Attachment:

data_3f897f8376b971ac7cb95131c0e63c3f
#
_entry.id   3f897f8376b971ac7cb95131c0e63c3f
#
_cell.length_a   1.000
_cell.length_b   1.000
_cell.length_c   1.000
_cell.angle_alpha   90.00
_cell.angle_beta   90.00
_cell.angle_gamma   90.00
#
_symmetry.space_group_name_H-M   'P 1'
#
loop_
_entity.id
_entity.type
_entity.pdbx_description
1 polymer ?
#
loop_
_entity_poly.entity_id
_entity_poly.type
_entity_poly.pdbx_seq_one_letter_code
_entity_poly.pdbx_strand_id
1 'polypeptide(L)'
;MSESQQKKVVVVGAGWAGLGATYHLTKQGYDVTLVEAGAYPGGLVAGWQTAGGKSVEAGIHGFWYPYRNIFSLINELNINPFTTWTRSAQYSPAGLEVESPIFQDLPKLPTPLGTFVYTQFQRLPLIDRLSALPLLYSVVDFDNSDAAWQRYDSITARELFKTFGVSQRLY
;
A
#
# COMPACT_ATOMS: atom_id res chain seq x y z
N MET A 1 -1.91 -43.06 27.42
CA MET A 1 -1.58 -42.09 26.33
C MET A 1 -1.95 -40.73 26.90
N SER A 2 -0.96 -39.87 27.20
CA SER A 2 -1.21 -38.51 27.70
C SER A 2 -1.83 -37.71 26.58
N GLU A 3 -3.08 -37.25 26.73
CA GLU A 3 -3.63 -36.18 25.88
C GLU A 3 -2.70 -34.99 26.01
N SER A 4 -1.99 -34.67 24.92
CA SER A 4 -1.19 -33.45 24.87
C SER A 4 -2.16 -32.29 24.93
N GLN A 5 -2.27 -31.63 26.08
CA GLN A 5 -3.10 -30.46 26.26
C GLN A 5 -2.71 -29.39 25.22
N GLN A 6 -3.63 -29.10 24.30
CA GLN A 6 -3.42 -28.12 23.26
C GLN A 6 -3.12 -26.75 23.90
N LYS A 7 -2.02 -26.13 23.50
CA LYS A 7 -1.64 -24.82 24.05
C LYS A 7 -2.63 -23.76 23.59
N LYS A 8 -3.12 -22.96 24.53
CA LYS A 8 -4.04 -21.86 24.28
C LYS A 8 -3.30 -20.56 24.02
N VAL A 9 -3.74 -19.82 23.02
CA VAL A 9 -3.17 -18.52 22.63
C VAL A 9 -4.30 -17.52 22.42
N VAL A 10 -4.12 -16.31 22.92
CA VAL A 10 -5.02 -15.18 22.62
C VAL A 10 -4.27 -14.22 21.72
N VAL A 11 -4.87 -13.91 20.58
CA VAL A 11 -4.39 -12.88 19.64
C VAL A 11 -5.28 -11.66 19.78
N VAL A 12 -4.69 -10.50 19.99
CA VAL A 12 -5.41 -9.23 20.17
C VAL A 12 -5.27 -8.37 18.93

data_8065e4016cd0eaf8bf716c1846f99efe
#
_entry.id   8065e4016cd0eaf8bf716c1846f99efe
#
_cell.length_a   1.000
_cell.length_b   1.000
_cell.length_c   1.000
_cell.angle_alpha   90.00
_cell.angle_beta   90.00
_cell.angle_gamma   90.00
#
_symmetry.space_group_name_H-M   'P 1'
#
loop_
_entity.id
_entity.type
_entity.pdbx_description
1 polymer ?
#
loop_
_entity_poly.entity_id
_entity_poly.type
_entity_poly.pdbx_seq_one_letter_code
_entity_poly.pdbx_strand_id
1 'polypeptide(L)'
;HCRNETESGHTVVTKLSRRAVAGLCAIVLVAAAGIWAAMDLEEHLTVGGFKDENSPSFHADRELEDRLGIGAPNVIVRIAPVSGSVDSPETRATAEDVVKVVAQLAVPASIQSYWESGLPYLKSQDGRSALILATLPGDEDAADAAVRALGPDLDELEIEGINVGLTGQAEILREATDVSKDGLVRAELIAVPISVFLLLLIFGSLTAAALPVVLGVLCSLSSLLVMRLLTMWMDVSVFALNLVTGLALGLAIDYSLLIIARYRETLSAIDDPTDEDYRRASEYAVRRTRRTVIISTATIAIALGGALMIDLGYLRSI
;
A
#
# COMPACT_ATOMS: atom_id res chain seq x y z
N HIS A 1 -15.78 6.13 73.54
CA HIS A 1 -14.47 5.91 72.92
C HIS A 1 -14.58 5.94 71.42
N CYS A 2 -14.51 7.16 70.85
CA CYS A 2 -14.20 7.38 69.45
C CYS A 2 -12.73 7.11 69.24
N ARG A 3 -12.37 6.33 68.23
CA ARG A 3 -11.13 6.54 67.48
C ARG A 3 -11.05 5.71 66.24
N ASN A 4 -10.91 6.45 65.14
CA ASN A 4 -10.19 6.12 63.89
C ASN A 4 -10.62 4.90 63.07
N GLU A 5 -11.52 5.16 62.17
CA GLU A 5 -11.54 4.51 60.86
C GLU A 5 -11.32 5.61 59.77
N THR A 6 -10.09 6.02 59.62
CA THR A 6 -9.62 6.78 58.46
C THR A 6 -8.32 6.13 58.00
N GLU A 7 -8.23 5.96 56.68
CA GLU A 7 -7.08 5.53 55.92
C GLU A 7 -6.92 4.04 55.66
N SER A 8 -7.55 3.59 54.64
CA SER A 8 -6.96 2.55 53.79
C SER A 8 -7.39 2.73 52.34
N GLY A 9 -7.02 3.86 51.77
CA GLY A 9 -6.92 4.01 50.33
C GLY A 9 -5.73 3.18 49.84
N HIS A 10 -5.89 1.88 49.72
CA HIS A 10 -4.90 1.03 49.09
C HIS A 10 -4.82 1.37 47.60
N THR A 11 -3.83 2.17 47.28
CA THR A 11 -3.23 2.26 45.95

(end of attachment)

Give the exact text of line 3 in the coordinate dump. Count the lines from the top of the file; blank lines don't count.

_entry.id   3f897f8376b971ac7cb95131c0e63c3f